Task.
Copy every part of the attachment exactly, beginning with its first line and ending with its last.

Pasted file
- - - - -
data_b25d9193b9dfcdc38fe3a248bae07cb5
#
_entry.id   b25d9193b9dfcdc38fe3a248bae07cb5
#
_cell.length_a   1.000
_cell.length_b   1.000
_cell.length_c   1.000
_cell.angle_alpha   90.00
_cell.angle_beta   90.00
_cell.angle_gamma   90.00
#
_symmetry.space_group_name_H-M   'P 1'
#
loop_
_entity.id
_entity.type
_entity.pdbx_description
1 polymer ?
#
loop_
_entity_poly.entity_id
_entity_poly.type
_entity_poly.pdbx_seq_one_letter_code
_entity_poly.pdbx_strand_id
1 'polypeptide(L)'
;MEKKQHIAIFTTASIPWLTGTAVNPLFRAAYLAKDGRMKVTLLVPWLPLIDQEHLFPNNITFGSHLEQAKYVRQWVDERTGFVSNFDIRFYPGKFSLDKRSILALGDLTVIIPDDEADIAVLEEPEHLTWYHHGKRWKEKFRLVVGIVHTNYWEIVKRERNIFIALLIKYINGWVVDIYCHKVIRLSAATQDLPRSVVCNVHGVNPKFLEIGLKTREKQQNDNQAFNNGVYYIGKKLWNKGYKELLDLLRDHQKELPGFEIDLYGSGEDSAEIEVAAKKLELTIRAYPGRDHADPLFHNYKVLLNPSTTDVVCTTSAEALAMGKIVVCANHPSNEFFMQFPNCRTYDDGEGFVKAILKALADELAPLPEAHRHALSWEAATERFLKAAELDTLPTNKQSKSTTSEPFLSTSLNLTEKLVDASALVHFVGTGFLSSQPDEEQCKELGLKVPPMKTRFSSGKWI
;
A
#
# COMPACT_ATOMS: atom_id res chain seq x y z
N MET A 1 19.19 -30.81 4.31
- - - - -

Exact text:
data_b25d9193b9dfcdc38fe3a248bae07cb5
#
_entry.id   b25d9193b9dfcdc38fe3a248bae07cb5
#
_cell.length_a   1.000
_cell.length_b   1.000
_cell.length_c   1.000
_cell.angle_alpha   90.00
_cell.angle_beta   90.00
_cell.angle_gamma   90.00
#
_symmetry.space_group_name_H-M   'P 1'
#
loop_
_entity.id
_entity.type
_entity.pdbx_description
1 polymer ?
#
loop_
_entity_poly.entity_id
_entity_poly.type
_entity_poly.pdbx_seq_one_letter_code
_entity_poly.pdbx_strand_id
1 'polypeptide(L)'
;MEKKQHIAIFTTASIPWLTGTAVNPLFRAAYLAKDGRMKVTLLVPWLPLIDQEHLFPNNITFGSHLEQAKYVRQWVDERTGFVSNFDIRFYPGKFSLDKRSILALGDLTVIIPDDEADIAVLEEPEHLTWYHHGKRWKEKFRLVVGIVHTNYWEIVKRERNIFIALLIKYINGWVVDIYCHKVIRLSAATQDLPRSVVCNVHGVNPKFLEIGLKTREKQQNDNQAFNNGVYYIGKKLWNKGYKELLDLLRDHQKELPGFEIDLYGSGEDSAEIEVAAKKLELTIRAYPGRDHADPLFHNYKVLLNPSTTDVVCTTSAEALAMGKIVVCANHPSNEFFMQFPNCRTYDDGEGFVKAILKALADELAPLPEAHRHALSWEAATERFLKAAELDTLPTNKQSKSTTSEPFLSTSLNLTEKLVDASALVHFVGTGFLSSQPDEEQCKELGLKVPPMKTRFSSGKWI
;
A
#
# COMPACT_ATOMS: atom_id res chain seq x y z
N MET A 1 19.19 -30.81 4.31